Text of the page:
• Give the Politicians Some Room. Don’t be afraid to celebrate politicians and leaders who have championed the cause. Hackathons are about experimenting, not talking, so Andrea’s five minute talk at the beginning was the right mix of sincere engagement, enthusiasm and length.
  • Don’t Only Attract Software Developers. Vancouver’s event was in part a success because of the diversity of participants. As you’ll see below, there are stories that emerged because we tried hard to engage non-software developers as well.
  • Transit. This may sound obvious but… if you want to attract lots of people make it convenient to get to. We right off the subway line – City Hall is pretty central.
  • RSVP. We did one thing wrong and one thing right. On the wrong side, we should have allowed more people to register recognizing that not everyone would show. We’d turned people away and ended up having room for them because of the no shows. On the right side, we blasted our list to see if anyone wasn’t going to come at the last minute and, got some responses, which allowed us to re-allocate those seats.

Engagement: Open Dataing

Speed Dating with Minister Clement

The one thing both Luke and I were committed to doing was getting participants and city staff to talk to one another. Building off an idea Luke witnessed in Ottawa we did 45 minutes of Open “Dataing.” During this period city staff from about eight different departments, as well as Minister Clement, staked out a part of the room. We then had people cluster – in groups of about 5-7 – around a department whose data or mission was of interest to them. They then had 10 minutes to learn about what data was available, ask questions about data they’d like, projects they were thinking of working on, or learn more about the operations of the city. In essence, they got to have a 10 minute speed date on data with a city official.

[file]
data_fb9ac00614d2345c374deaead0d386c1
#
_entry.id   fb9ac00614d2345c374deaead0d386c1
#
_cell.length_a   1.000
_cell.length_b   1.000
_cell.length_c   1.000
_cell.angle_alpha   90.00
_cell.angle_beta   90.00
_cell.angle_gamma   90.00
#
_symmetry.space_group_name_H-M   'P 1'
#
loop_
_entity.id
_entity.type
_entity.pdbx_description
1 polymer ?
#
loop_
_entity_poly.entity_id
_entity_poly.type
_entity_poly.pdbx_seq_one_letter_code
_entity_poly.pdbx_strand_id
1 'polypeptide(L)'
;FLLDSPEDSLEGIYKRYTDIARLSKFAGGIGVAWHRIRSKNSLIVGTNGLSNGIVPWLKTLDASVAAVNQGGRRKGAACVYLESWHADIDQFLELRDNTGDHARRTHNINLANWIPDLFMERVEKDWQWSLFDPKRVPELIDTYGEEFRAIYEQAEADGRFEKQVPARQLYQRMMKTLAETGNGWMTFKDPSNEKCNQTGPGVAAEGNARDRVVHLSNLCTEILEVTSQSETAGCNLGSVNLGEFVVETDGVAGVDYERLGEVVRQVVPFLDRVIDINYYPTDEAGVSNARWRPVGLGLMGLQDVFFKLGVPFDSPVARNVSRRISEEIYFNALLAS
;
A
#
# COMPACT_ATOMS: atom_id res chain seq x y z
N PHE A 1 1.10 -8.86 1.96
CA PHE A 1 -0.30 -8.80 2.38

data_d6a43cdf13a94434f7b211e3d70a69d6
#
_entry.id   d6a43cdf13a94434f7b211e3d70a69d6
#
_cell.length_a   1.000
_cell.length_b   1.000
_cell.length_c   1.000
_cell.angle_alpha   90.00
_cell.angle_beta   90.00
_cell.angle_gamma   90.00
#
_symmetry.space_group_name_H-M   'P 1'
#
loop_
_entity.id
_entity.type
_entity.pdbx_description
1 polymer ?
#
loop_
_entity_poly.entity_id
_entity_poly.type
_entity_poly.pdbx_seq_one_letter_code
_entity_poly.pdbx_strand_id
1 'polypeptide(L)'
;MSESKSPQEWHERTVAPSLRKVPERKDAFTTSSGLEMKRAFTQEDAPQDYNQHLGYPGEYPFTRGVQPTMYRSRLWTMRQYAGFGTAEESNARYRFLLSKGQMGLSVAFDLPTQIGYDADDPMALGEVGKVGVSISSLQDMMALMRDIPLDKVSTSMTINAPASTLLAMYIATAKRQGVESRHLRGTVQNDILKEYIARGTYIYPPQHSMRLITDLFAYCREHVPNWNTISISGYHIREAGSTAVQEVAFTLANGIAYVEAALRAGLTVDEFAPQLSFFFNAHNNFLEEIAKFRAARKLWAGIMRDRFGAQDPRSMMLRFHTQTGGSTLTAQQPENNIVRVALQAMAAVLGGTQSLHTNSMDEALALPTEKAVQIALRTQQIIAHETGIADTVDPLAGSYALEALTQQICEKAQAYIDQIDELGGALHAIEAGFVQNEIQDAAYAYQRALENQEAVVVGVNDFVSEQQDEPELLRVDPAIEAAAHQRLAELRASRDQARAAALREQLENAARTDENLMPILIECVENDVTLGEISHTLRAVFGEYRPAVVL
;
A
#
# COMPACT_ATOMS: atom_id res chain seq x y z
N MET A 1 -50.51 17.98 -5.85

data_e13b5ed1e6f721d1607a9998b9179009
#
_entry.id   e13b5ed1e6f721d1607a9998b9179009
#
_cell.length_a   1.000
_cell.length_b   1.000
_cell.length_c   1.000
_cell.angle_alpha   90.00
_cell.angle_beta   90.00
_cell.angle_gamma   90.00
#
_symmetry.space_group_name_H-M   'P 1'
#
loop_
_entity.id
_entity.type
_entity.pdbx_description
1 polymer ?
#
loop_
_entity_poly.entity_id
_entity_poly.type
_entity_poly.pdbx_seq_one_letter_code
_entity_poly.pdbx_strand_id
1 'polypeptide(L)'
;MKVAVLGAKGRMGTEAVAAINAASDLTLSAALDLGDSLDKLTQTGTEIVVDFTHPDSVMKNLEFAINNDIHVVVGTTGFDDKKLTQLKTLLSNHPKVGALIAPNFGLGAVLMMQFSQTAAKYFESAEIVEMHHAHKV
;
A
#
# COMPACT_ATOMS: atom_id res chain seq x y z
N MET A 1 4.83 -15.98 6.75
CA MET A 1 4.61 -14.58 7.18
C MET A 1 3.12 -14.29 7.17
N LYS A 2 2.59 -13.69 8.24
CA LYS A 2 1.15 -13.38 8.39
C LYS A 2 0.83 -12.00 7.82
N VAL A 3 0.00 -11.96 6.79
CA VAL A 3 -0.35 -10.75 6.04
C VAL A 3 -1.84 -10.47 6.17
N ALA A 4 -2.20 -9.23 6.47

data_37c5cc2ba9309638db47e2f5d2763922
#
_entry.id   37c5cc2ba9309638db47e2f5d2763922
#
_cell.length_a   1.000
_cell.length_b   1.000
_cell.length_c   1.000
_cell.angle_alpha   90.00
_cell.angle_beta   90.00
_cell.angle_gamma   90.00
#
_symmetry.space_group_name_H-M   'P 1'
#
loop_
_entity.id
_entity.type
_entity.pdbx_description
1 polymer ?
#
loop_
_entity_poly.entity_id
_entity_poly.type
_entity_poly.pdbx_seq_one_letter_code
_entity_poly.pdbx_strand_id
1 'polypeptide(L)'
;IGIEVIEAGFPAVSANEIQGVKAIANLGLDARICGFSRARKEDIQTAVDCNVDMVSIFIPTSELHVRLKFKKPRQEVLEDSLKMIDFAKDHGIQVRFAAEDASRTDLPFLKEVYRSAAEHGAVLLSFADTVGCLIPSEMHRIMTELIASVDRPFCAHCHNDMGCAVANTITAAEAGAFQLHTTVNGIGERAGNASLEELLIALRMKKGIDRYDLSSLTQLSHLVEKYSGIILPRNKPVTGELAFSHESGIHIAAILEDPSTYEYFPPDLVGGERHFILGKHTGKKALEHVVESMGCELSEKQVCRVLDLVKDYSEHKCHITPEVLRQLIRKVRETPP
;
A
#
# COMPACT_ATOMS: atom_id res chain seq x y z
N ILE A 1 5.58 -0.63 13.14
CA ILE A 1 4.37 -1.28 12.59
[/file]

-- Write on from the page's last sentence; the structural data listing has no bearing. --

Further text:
After 10 minutes blew a whistle and people went and clustered around a new official and did it all over again.  It was a blast.

Key Lessons:

  • Open Dataing is about getting everyone engaged. Helping public servants see what citizens are interested in and how they can see technology working for them, it’s also about getting participants to learn about what is available, what’s possible, and what are some of the real constraints faced by city staff
  • I wish we’d had signs for the various departments being represented, would have made it easier for people to find and gravitate towards the issues that mattered most to them.
  • This type of activity is great early on, it’s a way to get people talking and sharing ideas. In addition, we did the whole thing standing, that way no one could get too comfortable and it ensure that things kept flowing.

Outcomes

After the dating, we did a brief run through of projects people wanted to work on and basically stepped back and hacked. So what got worked on? There were other projects that were worked on, but here are the ones that saw presentations at the end of the day. There are some real gems.

Bike Parking App 

The Bike Rack app came out of some challenges about data gathering that Councillor Reimer shared with me. I suggested the project and a team of students from UBC’s Magic Lab turned it into something real.